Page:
Argentina's poverty rate in the second half of 2018 rose to 32 percent – a rise of six percentage points from the same period the previous year – with 6.7 percent of citizens living in a state of extreme poverty.
The data was released by the INDEC national statistics bureau on Thursday.
The headline figure is significant rise after a year of economic turmoil. For example, in the second half of 2017, poverty stood at 25.7 percent according to INDEC, rising to 27.3 percent in the first half of 2018. In the second half of 2016, the rate stood at 30.3 percent, according to official data.
Thursday's latest data, based on INDEC's Permanent Household Survey (EPH), indicates that 12.96 million people in Argentina are now considered poor. During the last calendar year, some 2.6 million people fell below the poverty line.
In a worrying detail highlighted by La Nación, the number of poor children aged between 0 and 14 years increased from 39.7 percent in the latter party of 2017 to 46.5 percent at the end of 2018.
The news completes a doom-laden run of economic headlines for President Mauricio Macri and his government, with a crucial presidential election due in October. However, the Casa Rosada is hoping the economy will improve in the lead up to the vote.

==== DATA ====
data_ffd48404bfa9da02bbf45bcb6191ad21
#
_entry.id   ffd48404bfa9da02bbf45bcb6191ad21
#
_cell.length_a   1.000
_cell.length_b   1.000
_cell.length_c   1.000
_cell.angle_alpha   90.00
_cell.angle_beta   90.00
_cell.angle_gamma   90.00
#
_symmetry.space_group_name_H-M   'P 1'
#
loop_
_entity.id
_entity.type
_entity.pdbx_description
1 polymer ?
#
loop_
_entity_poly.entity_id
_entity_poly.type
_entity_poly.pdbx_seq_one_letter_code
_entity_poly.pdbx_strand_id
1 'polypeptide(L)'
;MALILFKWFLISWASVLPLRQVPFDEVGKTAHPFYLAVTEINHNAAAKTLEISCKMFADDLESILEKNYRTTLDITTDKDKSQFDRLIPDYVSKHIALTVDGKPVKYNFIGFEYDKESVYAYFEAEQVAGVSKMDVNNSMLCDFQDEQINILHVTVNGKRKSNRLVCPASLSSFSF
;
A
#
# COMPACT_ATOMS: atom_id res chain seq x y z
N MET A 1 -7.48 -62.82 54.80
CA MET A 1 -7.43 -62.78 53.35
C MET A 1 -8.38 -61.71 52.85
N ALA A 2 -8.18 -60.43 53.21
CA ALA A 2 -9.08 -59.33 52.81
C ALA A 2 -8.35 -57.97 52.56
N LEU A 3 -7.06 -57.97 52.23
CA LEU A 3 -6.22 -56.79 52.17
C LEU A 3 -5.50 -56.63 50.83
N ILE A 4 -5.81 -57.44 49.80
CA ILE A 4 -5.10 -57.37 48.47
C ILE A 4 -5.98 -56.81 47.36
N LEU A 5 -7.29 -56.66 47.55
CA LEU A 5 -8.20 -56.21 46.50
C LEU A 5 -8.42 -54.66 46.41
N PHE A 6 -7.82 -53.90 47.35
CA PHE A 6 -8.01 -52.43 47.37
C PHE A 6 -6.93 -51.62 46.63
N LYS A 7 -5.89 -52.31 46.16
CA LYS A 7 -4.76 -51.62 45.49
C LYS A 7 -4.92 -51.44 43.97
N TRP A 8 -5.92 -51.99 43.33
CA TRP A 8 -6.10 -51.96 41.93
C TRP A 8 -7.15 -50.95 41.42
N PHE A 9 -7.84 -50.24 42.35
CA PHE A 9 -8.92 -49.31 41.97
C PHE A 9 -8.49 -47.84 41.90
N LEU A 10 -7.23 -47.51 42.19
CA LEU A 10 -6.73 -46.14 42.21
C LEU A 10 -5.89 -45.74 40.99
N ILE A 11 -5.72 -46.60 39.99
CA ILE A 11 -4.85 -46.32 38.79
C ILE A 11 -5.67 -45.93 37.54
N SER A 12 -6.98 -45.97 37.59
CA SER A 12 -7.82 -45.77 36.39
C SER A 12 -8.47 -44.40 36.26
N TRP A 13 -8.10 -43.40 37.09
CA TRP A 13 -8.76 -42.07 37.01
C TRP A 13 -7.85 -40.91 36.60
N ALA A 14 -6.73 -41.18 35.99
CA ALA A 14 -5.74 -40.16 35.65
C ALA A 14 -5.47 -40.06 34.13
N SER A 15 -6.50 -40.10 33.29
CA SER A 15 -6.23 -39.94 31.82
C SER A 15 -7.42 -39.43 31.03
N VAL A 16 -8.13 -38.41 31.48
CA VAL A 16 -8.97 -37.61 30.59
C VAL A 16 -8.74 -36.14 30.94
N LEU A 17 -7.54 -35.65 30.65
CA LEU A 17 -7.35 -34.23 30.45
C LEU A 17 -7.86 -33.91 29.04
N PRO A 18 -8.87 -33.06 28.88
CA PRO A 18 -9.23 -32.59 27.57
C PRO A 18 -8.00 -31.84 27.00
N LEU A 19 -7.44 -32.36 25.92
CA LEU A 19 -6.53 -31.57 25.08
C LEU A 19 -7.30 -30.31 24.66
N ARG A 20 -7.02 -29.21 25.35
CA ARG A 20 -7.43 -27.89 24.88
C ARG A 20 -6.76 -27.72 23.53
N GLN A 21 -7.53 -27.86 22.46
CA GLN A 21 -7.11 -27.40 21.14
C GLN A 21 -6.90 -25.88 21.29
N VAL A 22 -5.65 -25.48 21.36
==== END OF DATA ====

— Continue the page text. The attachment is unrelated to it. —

The bureau, which measures poverty by income, concluded that 8.9 million people in the 31 largest urban centres in Argentina were living below the poverty line. INDEC does not measure poverty in rural areas, limiting its scope only to main cities.
Poverty has risen in Argentina after a year of economic turmoil, in which GDP contracted by 2.5 percent and inflation skyrocketed to 47.6 percent – its highest recorded tally since 1991. Meanwhile, the national currency, the peso, devalued hugely in a currency crisis, losing more than half of its value. The subsequent fall in purchasing power – with inflation outstripping wage increases – has left many Argentines on the breadline.
Unemployment at present stands at 9.1 percent, but it is expected to rise in double digits later this year. Inflation is showing no sign of stopping its meteoric rise, with price increases totalling 6.8 percent in the first two months of 2018.
At the data was released, a group of trade union activists held a demonstration outside the doors of INDEC's headquarters, expressing their discontent with the government's economic policies. The protesters handed out 500 kilogrammes of free bread, seeking to emphasise the hardship facing Argentines.
Earlier this week, the Catholic University of Argentina's (UCA) Social Debt Observatory said that in 2018 the sectors hit hardest by the economic turmoil were the working class and the lower middle classes.